20 July 1969. Apollo 11 lands on the Moon.
On 20 July Neil Armstrong and Buzz Aldrin moved into the Lunar Module (LM), called
Eagle, which then separated leaving Michael Collins to pilot the Command Module (CM), called
Eagle headed for a relatively flat and crater-free area of the moon called
The Sea of Tranquillity.
Armstrong piloted Eagle while Aldrin called out technical data (as heard in this clip).
The event was watched by millions of people on television. In the UK the BBC covered the landing in a specially-extended live news programme, with James Burke providing explanations of the complex Apollo 11 manoeuvres.
As the LM came to a rest Armstrong stated:
'Houston: Tranquillity Base here. The Eagle has landed'.
The main image shows the LM descending to the lunar surface, as seen from the CM. The others are taken from the LM shortly before or after landing.
NB. The soundtrack has been edited.
Images sourced from NASA.
And any moment now...they will actually be on the moon. The final stage, they'll know where they are because they have sixty 8-inch probes sticking out of the feet, and as soon as these probes, or one of them, touches the moon's surface, a light lights up on the control panel, Neil Armstrong allows a second, switches off the engine, and the thing then gently settles down.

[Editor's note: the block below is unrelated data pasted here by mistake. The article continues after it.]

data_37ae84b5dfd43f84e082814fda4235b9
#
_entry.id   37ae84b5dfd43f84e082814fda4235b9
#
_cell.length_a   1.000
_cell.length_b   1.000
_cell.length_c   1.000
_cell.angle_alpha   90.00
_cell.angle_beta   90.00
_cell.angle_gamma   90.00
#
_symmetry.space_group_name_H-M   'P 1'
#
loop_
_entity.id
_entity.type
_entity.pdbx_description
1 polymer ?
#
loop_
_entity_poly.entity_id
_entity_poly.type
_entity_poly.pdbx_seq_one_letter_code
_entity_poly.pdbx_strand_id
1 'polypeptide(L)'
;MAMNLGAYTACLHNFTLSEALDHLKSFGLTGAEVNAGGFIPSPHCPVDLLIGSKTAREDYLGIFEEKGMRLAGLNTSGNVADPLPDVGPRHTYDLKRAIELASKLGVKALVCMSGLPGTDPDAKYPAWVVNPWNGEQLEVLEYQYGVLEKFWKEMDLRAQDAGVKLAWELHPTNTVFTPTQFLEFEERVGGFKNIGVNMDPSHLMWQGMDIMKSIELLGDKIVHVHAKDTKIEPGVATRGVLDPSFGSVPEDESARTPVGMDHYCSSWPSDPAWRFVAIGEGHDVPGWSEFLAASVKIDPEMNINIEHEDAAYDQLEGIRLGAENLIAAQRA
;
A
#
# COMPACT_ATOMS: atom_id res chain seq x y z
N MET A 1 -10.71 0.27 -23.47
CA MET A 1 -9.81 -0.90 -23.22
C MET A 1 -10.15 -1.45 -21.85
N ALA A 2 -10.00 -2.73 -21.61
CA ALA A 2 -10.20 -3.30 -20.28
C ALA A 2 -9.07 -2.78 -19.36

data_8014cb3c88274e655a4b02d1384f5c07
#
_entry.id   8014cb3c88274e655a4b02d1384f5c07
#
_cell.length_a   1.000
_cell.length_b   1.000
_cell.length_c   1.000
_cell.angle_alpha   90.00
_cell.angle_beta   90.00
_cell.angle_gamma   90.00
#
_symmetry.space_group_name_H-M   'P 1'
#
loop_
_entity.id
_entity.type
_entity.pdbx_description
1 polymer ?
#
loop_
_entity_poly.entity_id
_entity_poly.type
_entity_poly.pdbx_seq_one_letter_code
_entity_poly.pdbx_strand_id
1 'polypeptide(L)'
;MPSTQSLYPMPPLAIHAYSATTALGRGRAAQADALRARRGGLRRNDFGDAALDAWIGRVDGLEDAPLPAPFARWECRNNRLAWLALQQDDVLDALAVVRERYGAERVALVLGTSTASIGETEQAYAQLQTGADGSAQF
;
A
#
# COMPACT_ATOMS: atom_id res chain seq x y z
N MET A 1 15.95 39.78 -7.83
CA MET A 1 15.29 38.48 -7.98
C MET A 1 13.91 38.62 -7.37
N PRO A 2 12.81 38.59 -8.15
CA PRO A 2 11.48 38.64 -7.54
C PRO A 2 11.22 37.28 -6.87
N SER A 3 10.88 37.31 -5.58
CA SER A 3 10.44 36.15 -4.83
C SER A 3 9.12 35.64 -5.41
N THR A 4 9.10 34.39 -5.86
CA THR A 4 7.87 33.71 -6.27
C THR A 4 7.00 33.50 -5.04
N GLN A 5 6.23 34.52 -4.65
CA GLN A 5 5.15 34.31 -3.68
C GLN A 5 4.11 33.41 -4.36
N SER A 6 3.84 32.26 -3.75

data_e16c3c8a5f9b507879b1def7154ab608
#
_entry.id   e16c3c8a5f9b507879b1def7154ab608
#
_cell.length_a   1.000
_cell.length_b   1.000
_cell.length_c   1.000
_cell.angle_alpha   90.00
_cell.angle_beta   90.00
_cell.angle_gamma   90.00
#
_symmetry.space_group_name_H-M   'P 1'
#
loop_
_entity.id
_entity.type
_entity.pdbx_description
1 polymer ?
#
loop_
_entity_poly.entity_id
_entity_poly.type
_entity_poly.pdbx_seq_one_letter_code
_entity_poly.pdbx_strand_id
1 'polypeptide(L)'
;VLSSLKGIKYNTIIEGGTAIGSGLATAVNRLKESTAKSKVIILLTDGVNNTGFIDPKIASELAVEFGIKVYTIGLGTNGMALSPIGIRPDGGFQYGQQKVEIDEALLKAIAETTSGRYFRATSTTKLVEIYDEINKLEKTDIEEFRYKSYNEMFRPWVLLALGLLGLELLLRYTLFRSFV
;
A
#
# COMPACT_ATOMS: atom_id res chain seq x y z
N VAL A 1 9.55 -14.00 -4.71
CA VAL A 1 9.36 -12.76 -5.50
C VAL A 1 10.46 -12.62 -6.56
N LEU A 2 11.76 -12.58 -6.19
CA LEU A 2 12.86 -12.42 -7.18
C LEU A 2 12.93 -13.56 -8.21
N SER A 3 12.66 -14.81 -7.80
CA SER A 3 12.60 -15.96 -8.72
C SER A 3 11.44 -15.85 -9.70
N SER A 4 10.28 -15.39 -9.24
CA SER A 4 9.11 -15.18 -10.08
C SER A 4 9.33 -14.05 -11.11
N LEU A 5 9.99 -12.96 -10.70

They are now committed to the landing and have lost sight of the lunar surface. So they can't see what they're doing at all. They've just got to wait for this information coming up from the probes. Now it's absolutely essential that they should land as near vertical as possible. If the angle, at which they land, is more than 15 degrees out of vertical, they just can't get off again. So this is a crucial moment...
Well, this is rather like docking a ship, isn't it? They're bringing it in just as calmly and simply as that. They have landed. They're in. This is at 18 minutes past 9, or 2018 GMT. Well, that's marvellous. Down safe and sound.
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